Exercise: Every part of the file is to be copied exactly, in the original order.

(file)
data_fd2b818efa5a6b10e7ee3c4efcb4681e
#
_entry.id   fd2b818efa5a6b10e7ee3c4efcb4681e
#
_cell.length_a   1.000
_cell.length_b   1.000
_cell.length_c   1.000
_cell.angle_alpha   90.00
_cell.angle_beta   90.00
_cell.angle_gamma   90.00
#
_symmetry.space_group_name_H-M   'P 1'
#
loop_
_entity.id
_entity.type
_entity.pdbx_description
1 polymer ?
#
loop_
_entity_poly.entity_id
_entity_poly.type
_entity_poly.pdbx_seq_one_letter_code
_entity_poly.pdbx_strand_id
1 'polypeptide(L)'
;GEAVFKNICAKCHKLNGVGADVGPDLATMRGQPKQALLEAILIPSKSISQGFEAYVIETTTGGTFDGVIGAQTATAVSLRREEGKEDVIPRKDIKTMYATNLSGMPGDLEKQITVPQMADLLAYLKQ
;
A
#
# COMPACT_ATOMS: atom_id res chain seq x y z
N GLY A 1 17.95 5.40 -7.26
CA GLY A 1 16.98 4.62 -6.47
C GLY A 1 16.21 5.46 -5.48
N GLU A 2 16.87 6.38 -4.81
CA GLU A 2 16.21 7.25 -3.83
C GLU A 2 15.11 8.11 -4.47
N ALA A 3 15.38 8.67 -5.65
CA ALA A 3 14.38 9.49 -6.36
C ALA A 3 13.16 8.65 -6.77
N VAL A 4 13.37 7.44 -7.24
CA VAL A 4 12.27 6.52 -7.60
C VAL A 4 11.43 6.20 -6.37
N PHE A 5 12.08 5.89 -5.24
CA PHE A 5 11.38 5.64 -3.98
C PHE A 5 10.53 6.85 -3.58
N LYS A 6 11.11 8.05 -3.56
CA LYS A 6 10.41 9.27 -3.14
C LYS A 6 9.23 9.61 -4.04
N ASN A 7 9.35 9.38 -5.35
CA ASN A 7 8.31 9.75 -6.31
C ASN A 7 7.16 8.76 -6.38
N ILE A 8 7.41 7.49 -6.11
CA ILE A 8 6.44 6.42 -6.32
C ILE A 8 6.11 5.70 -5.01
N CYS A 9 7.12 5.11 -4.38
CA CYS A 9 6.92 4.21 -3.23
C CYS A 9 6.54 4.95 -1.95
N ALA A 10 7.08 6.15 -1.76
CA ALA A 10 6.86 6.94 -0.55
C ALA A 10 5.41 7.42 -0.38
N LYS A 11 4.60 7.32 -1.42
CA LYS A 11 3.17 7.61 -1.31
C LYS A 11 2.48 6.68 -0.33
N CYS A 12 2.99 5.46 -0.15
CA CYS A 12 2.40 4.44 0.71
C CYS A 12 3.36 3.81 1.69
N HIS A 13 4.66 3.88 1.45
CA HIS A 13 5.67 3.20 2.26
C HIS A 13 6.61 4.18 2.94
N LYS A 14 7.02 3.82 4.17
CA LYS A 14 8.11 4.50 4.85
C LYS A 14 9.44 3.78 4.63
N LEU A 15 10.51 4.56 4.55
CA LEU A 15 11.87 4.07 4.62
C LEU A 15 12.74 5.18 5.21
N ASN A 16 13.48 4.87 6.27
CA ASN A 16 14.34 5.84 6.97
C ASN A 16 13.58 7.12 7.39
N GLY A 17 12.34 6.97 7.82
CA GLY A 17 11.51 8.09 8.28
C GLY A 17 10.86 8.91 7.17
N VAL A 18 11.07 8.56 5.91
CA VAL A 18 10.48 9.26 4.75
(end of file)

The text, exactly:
data_fd2b818efa5a6b10e7ee3c4efcb4681e
#
_entry.id   fd2b818efa5a6b10e7ee3c4efcb4681e
#
_cell.length_a   1.000
_cell.length_b   1.000
_cell.length_c   1.000
_cell.angle_alpha   90.00
_cell.angle_beta   90.00
_cell.angle_gamma   90.00
#
_symmetry.space_group_name_H-M   'P 1'
#
loop_
_entity.id
_entity.type
_entity.pdbx_description
1 polymer ?
#
loop_
_entity_poly.entity_id
_entity_poly.type
_entity_poly.pdbx_seq_one_letter_code
_entity_poly.pdbx_strand_id
1 'polypeptide(L)'
;GEAVFKNICAKCHKLNGVGADVGPDLATMRGQPKQALLEAILIPSKSISQGFEAYVIETTTGGTFDGVIGAQTATAVSLRREEGKEDVIPRKDIKTMYATNLSGMPGDLEKQITVPQMADLLAYLKQ
;
A
#
# COMPACT_ATOMS: atom_id res chain seq x y z
N GLY A 1 17.95 5.40 -7.26
CA GLY A 1 16.98 4.62 -6.47
C GLY A 1 16.21 5.46 -5.48
N GLU A 2 16.87 6.38 -4.81
CA GLU A 2 16.21 7.25 -3.83
C GLU A 2 15.11 8.11 -4.47
N ALA A 3 15.38 8.67 -5.65
CA ALA A 3 14.38 9.49 -6.36
C ALA A 3 13.16 8.65 -6.77
N VAL A 4 13.37 7.44 -7.24
CA VAL A 4 12.27 6.52 -7.60
C VAL A 4 11.43 6.20 -6.37
N PHE A 5 12.08 5.89 -5.24
CA PHE A 5 11.38 5.64 -3.98
C PHE A 5 10.53 6.85 -3.58
N LYS A 6 11.11 8.05 -3.56
CA LYS A 6 10.41 9.27 -3.14
C LYS A 6 9.23 9.61 -4.04
N ASN A 7 9.35 9.38 -5.35
CA ASN A 7 8.31 9.75 -6.31
C ASN A 7 7.16 8.76 -6.38
N ILE A 8 7.41 7.49 -6.11
CA ILE A 8 6.44 6.42 -6.32
C ILE A 8 6.11 5.70 -5.01
N CYS A 9 7.12 5.11 -4.38
CA CYS A 9 6.92 4.21 -3.23
C CYS A 9 6.54 4.95 -1.95
N ALA A 10 7.08 6.15 -1.76
CA ALA A 10 6.86 6.94 -0.55
C ALA A 10 5.41 7.42 -0.38
N LYS A 11 4.60 7.32 -1.42
CA LYS A 11 3.17 7.61 -1.31
C LYS A 11 2.48 6.68 -0.33
N CYS A 12 2.99 5.46 -0.15
CA CYS A 12 2.40 4.44 0.71
C CYS A 12 3.36 3.81 1.69
N HIS A 13 4.66 3.88 1.45
CA HIS A 13 5.67 3.20 2.26
C HIS A 13 6.61 4.18 2.94
N LYS A 14 7.02 3.82 4.17
CA LYS A 14 8.11 4.50 4.85
C LYS A 14 9.44 3.78 4.63
N LEU A 15 10.51 4.56 4.55
CA LEU A 15 11.87 4.07 4.62
C LEU A 15 12.74 5.18 5.21
N ASN A 16 13.48 4.87 6.27
CA ASN A 16 14.34 5.84 6.97
C ASN A 16 13.58 7.12 7.39
N GLY A 17 12.34 6.97 7.82
CA GLY A 17 11.51 8.09 8.28
C GLY A 17 10.86 8.91 7.17
N VAL A 18 11.07 8.56 5.91
CA VAL A 18 10.48 9.26 4.75